Bernie Sanders gave renewed life to the single-payer movement, and it’s likely to play in the 2018 and 2020 elections.
But how will we talk about it? What does “single-payer” mean? Can the United States ever achieve it? Should it? Those were some of the questions raised at the Health Journalism 2018 session in Phoenix, “Is single-payer on the table?” moderated by Julie Appleby, an AHCJ board member and Kaiser Health News correspondent. Continue reading
When the Affordable Care Act was passed in 2010, one of its clear intents was to create a lot more consistency in health coverage across the country. Coverage wouldn’t be completely uniform and 100 percent Washington-imposed. States would still have a lot of regulatory powers over insurers if they chose to exercise it, and some freedom to experiment and modify their own programs, particularly Medicaid. But the state-to-state disparity in uninsurance rates and access to coverage was supposed to have been ironed out.
That’s not what happened – and under the Trump administration states have even more choices – including new options to undermine the ACA. On April 13 at Health Journalism 2018 in Phoenix, we’ll have a panel called “States and health care in the age of Trump: Wishes and waivers” to look at what will probably be the most pivotal period of state health care activity yet. Continue reading
The Affordable Care Act last week survived yet another near-death experience – but the story isn’t over.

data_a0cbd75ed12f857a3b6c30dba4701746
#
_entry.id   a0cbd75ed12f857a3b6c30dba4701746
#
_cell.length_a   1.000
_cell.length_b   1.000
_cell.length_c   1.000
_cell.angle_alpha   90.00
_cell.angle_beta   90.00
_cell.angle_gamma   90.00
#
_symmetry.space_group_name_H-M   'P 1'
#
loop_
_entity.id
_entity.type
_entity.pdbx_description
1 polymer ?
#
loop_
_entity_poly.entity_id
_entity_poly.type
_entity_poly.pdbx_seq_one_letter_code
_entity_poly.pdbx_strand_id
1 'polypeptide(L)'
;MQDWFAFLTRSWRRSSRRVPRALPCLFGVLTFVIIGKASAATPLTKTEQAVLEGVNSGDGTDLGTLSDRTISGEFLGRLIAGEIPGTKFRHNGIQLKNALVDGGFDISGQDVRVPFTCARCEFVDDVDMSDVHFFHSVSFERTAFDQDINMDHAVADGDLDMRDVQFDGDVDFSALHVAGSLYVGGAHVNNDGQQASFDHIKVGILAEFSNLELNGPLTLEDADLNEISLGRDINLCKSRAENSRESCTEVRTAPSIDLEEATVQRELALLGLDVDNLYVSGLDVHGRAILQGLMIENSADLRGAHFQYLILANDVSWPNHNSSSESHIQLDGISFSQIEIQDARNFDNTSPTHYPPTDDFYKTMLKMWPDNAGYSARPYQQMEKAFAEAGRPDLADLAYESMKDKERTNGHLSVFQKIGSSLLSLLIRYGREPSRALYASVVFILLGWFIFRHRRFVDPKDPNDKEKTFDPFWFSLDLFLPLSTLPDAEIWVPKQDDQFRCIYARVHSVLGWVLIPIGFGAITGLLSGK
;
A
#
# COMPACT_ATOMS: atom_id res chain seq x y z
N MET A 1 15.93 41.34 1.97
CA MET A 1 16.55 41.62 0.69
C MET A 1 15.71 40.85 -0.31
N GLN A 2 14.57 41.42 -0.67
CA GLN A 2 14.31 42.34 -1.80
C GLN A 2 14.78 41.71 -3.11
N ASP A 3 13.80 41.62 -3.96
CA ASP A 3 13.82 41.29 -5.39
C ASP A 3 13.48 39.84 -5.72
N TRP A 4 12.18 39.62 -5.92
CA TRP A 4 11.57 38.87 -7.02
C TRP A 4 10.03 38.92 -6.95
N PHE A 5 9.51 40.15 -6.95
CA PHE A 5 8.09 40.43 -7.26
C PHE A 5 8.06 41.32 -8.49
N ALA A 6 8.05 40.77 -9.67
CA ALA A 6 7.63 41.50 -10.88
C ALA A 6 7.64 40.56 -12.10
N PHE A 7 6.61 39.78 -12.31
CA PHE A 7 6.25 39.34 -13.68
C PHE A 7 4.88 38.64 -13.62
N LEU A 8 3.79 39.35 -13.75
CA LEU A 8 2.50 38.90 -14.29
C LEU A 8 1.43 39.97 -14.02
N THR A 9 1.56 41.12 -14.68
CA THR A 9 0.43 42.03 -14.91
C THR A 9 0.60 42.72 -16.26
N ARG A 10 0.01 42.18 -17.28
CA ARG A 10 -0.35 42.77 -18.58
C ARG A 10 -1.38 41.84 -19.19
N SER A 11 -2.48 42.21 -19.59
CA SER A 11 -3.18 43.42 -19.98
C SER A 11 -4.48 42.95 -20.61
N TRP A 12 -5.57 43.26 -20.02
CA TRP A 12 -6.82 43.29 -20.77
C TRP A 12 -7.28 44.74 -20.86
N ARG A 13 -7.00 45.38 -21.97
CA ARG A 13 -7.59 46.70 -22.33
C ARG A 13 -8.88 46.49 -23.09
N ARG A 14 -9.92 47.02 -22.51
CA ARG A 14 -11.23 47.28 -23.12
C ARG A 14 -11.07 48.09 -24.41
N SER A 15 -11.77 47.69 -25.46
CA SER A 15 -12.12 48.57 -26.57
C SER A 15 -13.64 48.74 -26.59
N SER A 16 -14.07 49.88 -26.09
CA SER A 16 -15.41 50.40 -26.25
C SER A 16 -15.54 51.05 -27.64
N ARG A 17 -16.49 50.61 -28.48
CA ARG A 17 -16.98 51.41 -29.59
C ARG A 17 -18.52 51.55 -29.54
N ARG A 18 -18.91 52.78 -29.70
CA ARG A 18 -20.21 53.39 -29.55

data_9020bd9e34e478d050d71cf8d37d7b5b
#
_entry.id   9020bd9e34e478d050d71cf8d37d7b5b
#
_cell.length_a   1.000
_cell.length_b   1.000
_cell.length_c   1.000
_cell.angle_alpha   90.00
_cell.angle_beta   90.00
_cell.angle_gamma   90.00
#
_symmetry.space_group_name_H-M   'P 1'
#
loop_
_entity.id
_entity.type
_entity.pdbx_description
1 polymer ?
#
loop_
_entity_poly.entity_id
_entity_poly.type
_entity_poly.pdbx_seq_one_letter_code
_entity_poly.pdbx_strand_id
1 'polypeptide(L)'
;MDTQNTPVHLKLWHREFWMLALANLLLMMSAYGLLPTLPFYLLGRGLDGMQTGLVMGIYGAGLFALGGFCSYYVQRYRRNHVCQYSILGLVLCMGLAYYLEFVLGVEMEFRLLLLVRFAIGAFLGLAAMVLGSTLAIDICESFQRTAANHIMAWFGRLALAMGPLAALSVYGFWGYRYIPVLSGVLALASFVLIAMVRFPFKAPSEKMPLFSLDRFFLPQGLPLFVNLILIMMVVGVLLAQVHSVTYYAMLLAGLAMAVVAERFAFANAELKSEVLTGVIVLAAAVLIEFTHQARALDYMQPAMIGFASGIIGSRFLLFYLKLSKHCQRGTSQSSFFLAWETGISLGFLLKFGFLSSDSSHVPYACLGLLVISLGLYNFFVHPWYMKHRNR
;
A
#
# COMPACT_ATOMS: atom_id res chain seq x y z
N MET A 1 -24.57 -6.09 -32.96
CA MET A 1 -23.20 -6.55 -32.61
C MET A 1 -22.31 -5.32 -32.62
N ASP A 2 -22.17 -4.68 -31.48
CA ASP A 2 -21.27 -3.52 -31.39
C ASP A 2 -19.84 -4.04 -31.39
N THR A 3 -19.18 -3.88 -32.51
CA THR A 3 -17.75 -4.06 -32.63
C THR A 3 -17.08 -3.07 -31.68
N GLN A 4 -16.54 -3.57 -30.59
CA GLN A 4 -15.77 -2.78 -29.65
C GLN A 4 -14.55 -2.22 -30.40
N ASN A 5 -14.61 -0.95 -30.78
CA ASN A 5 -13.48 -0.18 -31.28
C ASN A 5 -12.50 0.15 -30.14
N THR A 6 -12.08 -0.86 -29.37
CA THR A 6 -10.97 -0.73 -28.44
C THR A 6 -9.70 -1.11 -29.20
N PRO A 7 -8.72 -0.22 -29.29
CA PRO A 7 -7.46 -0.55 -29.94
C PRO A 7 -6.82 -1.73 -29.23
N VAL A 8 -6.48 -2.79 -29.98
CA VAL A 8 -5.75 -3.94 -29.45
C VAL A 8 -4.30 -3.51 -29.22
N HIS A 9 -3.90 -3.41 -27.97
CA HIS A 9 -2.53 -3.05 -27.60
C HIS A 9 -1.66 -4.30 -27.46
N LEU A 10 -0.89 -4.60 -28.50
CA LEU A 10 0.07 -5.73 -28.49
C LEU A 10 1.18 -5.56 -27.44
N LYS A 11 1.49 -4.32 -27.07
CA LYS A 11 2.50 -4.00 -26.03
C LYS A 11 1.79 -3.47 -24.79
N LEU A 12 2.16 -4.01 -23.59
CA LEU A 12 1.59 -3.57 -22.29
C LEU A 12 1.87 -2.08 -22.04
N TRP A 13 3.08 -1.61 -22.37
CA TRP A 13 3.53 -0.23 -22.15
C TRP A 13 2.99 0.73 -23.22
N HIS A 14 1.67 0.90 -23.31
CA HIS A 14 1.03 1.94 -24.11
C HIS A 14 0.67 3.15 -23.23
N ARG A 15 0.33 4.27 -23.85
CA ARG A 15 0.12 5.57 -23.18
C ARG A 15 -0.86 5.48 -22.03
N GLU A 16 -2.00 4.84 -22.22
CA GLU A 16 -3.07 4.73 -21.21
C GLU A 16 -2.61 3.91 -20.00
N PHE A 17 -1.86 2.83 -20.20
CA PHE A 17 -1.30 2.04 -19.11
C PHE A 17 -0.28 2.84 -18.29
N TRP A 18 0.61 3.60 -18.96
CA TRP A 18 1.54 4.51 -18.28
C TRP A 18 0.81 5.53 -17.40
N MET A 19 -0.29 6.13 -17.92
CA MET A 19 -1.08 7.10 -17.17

What’s next, though, is not yet clear. Here are a few possibilities, with the caveat that so much is in flux anything can happen: Continue reading
Confused about which bill the Senate is going to take up to begin its ACA repeal debate?
So is the Senate.
Remember the grief Nancy Pelosi took for saying, “we have to pass the bill so that you can find out what’s in it” during the Affordable Care Act debate? Continue reading
One result of the ongoing health care reform debate – and the coverage of it – is a renewed look at Medicaid by both journalists and the public.
The joint federal-state government health insurance program is often thought of as simply serving the poor, but Republicans’ efforts to roll back Obamacare’s expansion of the coverage also opened up efforts to educate readers about other beneficiaries, according to some analysts.
Even as Republicans in the Senate appeared to run out of options this week, the debate over the program is likely to continue. Continue reading